Bailey: Coronavirus bounce back 'could be fast'
You have only to leave the imposing front doors of the Bank of England to see the empty square outside the famous shuttered Royal Exchange, apart from three construction workers and one homeless man, in the heart of the Square Mile.
The Bank of England itself has minimal staff, but they have applied themselves to try to work out what is happening in the economy.
They are not sufficiently confident that the numbers they have run, the charts that they have published, constitute what they would call a "forecast".
But they do give the clearest indication that we are in recession, after the sharpest, fastest economic contraction in the three-century history of the Bank looking at these things.
Faster than the financial crisis, and the Great Depression, and the earlier 1920s depression just before, the only things which come close.
The fall began in the first quarter, the official numbers will confirm next week, but really accelerated in the current quarter. So a recession starting like none before, and many millions of British workers won't need to look at a chart to know that.
"It is unprecedented in the recent history of this institution," Andrew Bailey told me.
"What it really means is that obviously the very sharp sort of downturn, a product of the situation we've been in since March, and the restrictions that are in place, affect economic activity very severely,"
A recession? "Yes," he replied.
But the other call in this report is that it could end almost as rapidly, with huge rises as the economy is put back to work going into next year.
That is far more uncertain, but hinges on a gradual lifting of the lockdown, starting next month, and no second wave of the pandemic.
But that is as much a product of what doctors and politicians do as economists.
Mr Bailey told me that its scenario was built on the Bank consulting with epidemiologists and with the government on its plans for lockdown and track-and-trace.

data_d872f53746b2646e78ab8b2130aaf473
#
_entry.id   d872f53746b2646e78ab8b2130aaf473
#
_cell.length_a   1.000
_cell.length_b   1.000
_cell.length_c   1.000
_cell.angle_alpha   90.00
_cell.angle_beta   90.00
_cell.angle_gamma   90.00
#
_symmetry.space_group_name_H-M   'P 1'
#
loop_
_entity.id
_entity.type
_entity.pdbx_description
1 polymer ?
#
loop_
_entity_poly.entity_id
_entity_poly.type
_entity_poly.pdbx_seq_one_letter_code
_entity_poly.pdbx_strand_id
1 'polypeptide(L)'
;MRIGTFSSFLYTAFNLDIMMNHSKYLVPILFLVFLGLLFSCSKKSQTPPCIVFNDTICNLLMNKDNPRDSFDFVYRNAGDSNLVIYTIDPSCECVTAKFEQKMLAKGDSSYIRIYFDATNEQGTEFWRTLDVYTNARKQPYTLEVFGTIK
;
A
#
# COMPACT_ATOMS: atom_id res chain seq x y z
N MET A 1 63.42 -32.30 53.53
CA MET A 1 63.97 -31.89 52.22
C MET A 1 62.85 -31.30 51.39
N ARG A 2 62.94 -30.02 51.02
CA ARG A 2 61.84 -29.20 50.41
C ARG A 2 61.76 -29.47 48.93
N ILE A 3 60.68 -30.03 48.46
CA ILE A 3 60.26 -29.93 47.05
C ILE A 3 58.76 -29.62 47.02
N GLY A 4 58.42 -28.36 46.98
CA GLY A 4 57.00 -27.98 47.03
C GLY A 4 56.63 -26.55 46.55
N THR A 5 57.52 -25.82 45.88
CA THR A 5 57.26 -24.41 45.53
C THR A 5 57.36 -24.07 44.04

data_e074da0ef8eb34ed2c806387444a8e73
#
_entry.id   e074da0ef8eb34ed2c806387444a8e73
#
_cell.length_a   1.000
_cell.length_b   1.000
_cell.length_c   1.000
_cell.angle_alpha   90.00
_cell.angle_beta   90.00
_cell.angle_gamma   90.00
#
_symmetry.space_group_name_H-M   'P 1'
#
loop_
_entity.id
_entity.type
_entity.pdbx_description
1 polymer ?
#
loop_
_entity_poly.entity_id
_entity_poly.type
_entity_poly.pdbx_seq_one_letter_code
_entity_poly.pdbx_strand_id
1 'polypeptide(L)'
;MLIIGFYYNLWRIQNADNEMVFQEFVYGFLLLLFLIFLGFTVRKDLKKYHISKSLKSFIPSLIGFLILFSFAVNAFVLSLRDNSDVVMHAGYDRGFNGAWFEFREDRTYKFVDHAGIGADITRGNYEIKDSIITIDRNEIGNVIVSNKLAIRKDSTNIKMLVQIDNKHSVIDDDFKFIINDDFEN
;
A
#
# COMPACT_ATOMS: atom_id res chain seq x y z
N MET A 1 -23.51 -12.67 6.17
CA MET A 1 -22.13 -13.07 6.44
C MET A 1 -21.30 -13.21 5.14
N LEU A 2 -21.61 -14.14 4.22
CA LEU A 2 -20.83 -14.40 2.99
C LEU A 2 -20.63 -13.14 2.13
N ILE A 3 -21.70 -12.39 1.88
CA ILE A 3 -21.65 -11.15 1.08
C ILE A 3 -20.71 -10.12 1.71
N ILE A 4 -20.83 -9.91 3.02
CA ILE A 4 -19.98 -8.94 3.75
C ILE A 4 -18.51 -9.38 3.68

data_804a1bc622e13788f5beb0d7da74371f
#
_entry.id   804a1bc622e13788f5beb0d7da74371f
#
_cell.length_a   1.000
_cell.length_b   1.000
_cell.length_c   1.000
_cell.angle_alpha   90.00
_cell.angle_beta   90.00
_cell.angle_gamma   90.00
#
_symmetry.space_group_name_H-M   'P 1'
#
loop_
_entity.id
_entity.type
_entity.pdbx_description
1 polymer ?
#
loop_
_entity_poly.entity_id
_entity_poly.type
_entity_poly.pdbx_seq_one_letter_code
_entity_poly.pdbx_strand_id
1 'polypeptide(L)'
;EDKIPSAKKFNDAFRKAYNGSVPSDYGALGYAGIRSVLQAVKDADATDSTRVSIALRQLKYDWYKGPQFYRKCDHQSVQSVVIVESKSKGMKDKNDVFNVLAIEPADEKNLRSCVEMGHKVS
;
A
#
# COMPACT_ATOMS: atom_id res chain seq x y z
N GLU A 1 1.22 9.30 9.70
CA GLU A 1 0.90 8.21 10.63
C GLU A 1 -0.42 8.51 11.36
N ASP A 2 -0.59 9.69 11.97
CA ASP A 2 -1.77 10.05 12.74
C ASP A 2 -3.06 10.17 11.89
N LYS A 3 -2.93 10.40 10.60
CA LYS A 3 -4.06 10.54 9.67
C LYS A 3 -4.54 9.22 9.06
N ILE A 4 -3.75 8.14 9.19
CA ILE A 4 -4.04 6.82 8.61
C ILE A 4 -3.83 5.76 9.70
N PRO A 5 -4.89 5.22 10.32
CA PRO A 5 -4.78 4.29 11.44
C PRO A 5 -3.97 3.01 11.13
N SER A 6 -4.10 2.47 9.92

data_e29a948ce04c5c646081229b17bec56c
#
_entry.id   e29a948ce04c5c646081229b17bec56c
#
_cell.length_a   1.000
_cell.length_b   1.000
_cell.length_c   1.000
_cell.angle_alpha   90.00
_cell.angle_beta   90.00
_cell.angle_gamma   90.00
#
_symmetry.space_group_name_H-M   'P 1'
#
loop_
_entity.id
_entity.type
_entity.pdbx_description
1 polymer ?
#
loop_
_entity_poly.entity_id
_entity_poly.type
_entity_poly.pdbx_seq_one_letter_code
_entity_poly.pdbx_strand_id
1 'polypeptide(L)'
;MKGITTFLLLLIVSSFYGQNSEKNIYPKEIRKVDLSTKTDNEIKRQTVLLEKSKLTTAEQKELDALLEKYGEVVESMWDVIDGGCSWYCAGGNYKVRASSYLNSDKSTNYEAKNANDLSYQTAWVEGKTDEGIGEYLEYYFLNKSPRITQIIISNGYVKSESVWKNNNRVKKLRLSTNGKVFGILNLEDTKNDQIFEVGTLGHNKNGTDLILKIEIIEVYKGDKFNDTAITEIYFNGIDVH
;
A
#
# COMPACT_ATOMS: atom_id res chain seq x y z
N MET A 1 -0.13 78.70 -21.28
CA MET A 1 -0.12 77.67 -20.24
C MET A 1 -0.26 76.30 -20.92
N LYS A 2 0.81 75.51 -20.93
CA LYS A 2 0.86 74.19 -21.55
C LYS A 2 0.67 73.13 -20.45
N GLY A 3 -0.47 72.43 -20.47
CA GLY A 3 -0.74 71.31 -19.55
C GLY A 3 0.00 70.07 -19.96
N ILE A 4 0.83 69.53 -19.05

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The governor said the recovery would be "nowhere near as fast" as the fall we are currently experiencing.
This is based on an assumption the economy will only be gradually released from lockdown. Its numbers contain some considerable expectations that consumer and worker behaviour will change, and continue for some time, with forms of voluntary social distancing.
On the other hand, Mr Bailey expects the recovery to be "much faster" than seen with the financial crisis a decade ago, as long as there are "the right measures in place from the public health side - that is, no second wave - and the fact that it's supposed by the very sensible things that the government has done in terms of the measures that the chancellor has put in place, that economic activity can recover much more quickly".
That is the hope. It is a hope given confidence from the success of the furlough scheme.
I asked the governor if the government should adopt a more flexible version of the scheme based on hours worked.
He said the chancellor "will focus on that, rightly so" and added that he expected announcements alongside decisions around the lockdown.
He said the furlough scheme was "really working" and that it "really enables people to come back into the economy more quickly" and therefore gives a "much quicker recovery than you've seen in the past".
He also, after last month's criticism of the rate of lending to business, said new small business loan schemes were working and he was "very optimistic" about that.
So "bouncing back" requires a view on public health and government reactions here and around the world, well beyond the fortified walls of the Bank.
The scenario, as bad as it is, is far from a worst case.